For his first opera production, Dario Fo, the theatre director known for his brilliant wit, chose to stage Rossini's Il barbiere di Siviglia for the Netherlands Opera. First mounted in 1987, it was a huge success and a live recording of its revival in May 1992, the 200th anniversary of Rossini's birth, has been made. Fo has said that 'Rossini is the musician of eating and love. He composes music rich in herbs and aromas, in which you find olives, tomatoes, fish, grapes, roses and rosemary, sheets and tablecloths, dry wine and the laughter of girls.' His 'Barbiere' is a joyful carnival. During the overture he fills the stage with carnival revellers and immediately the commedia dell'arte origins of opera buffa are restored. Visual theatrics abound, never at the expense of the music, but highlighting it, engaging the eye as well as the ear. Fo addresses the heart more than the intellect and Rossini's comedy comes up dazzling and vital.
Il barbiere di Siviglia, ovvero La precauzione inutile (The Barber of Seville, or The Useless Precaution) is a comic opera by Giovanni Paisiello from a libretto by Giuseppe Petrosellini, even though his name is not identified on the score's title page. The opera was first performed on 26 September 1782 (old Russian calendar, 15 September) at the Imperial Court, Saint Petersburg. It was adapted from the play Le Barbier de Séville of Pierre Beaumarchais. The full title for the opera reads: "Il barbiere di Siviglia, ovvero La Precauzione inutile, dramma giocoso per musica tradotto liberamente dal francese, da rappresentarsi nel Teatro Imperiale del corte, l'anno 1782" (Trans: "The Barber of Seville, or The Useless Precaution, comical drama with music freely translated from the French, presented at the Imperial Court Theater, the year 1782")
In Parma, where audiences are considered the most discerning in all Italy, the benchmark for vocal artists is set traditionally high. Operagoers here are intimately familiar with the works of their favourites, from Rossini to Puccini, and know every tricky corner by heart. God forbid any singer who fails to accomplish the task without due seemliness Unsurprisingly, then, this performance attempts no directorial experiments. The main setting for this realistically inspired production both indoors and out is Rosinas house, which is converted as required into its constituent parts.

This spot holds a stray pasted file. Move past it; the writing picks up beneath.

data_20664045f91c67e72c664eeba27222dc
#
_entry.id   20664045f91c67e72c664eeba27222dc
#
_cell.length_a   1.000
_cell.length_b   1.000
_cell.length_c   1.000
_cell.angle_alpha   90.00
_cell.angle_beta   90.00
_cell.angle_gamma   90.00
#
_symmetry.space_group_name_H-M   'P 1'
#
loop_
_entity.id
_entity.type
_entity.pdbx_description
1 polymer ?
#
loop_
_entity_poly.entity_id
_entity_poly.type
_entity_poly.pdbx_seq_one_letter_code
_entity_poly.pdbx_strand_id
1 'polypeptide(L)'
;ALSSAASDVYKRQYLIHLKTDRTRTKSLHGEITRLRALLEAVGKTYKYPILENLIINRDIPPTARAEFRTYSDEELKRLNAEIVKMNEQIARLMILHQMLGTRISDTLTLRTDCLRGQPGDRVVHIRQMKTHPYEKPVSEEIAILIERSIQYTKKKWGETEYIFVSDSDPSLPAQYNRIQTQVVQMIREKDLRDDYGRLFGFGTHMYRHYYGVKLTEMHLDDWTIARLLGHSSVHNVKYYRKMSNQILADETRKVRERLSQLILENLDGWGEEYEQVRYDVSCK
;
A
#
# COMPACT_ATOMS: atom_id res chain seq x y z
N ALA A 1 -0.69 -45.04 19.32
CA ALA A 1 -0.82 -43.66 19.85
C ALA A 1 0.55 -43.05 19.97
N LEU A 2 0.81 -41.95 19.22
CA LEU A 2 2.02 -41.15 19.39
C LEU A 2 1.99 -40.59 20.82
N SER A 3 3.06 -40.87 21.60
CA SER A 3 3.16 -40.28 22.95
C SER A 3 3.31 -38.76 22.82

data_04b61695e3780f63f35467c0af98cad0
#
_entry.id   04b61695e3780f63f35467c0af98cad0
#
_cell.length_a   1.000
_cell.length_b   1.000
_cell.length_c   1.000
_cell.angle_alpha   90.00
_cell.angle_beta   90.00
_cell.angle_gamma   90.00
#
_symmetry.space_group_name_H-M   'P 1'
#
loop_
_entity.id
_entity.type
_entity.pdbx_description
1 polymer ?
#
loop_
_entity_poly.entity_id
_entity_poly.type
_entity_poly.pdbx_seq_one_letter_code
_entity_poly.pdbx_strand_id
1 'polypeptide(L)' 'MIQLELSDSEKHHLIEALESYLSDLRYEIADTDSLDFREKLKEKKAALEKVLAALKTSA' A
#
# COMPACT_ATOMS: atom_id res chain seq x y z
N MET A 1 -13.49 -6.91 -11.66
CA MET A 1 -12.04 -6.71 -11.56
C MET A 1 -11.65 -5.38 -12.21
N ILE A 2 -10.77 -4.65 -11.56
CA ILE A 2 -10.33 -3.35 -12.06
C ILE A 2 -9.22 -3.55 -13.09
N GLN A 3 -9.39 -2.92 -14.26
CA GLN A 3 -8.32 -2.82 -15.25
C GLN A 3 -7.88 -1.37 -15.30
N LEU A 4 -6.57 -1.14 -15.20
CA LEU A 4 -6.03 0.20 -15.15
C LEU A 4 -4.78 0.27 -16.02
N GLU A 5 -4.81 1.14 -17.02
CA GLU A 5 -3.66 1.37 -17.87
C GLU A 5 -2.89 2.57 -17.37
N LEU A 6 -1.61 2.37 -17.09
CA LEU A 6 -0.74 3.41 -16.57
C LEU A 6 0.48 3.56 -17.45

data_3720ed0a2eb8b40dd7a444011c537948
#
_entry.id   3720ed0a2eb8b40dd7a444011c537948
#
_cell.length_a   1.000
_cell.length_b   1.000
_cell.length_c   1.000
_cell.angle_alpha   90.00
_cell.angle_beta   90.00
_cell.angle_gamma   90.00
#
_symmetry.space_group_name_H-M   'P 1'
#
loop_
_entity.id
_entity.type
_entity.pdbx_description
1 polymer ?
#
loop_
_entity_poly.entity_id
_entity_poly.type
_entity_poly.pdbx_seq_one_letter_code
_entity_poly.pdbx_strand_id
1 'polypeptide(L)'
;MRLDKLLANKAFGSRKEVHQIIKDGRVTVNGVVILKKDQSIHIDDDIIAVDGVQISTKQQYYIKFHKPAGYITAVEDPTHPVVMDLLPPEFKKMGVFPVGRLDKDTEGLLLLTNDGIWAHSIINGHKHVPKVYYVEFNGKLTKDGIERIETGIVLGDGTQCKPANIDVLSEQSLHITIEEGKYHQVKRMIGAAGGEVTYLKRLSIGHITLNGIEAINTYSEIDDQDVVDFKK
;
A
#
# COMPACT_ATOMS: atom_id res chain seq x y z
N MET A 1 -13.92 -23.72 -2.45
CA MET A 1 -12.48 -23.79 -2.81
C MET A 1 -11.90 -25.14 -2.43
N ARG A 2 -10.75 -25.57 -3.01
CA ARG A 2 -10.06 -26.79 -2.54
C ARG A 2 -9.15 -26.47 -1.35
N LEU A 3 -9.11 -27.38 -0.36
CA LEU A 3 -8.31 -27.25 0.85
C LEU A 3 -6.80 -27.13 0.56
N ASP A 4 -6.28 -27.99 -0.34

Claudio Abbado’s youthful Beatlecut marks the age of this film‚ still one of the better screen Barbieres if not absolutely the best. JeanPierre Ponnelle based it on his Scala stagings‚ but filmed it‚ as he always preferred‚ in studio and in lipsync – more successfully than most. As a result‚ it looks and sounds very much fresher on DVD than contemporary videotapes.
The stellar cast of this popular opera includes superb singers as well as excellent actors like Kathleen Battle, Leo Nucci, Rockwell Blake, Ferruccio Furlanetto and Enza Dara
Critical praise for this production: “One of [the Met’s] most ingenious stagings in recent years…made to order for a great Rossini ensemble” (New York Times ) – and for this ensemble: “Battle’s coloratura flowed with astonishing ease and grace, beautifully varied in color” (New York Times). “Alongside Battle’s stunning Rosina, the cast is close to ideal…Blake’s Almaviva is extraordinary…Nucci is a remarkable Figaro…Furlanetto makes a formidable Basilio, Dara an irresistible Bartolo” (Répertoire)
The Naxos label has done a wonderful job of providing opera-lovers with inexpensive recordings of both repertory and rare operas. This recording of Rossini's perennial "Il Barbiere di Siviglia" sets a standard which will be hard to sustain. The orchestra, a group of players from the Hungarian State Opera, are lively and alert to the musical presentation desired by conductor Humburg. The soloists are, with few exceptions, wonderful. Roberto Servile in the title role is as good as modern baritones get in the role–he sings well and is having a marvelous time of it. Franco de Grandis sings splendidly as Don Basilio. Sonia Ganassi, singing Rosina, brings good coloratura technique to Rossini's sometimes fiendish writing, but somehow lacks those indefinable qualities which make a great Rosina…
The cast for this Teatro Real de Madrid production is outstanding across the board. Figaro is the glue of any successful Barber— he moves the action ahead and the audience must look forward to his every appearance, vocally and dramatically. From the first bars of “Largo al factotum della città,” we know Pietro Spagnoli’s got the goods, with a satisfyingly solid and nimble baritone and a natural elegance to his movements on stage. Bruno Praticò is a prime basso buffo practitioner, impressively adept with the patter of Bartolo’s first act aria, his representation of the not-so-good Doctor suitably ridiculous, abetted by a Tweedledum/Tweedledee sort of costume. As Don Basilio, veteran Ruggero Raimondi exudes a perfect blend of decrepitude and cunning; if his voice is no longer as resplendent as it was 20 years ago, he still has a wonderful stage presence.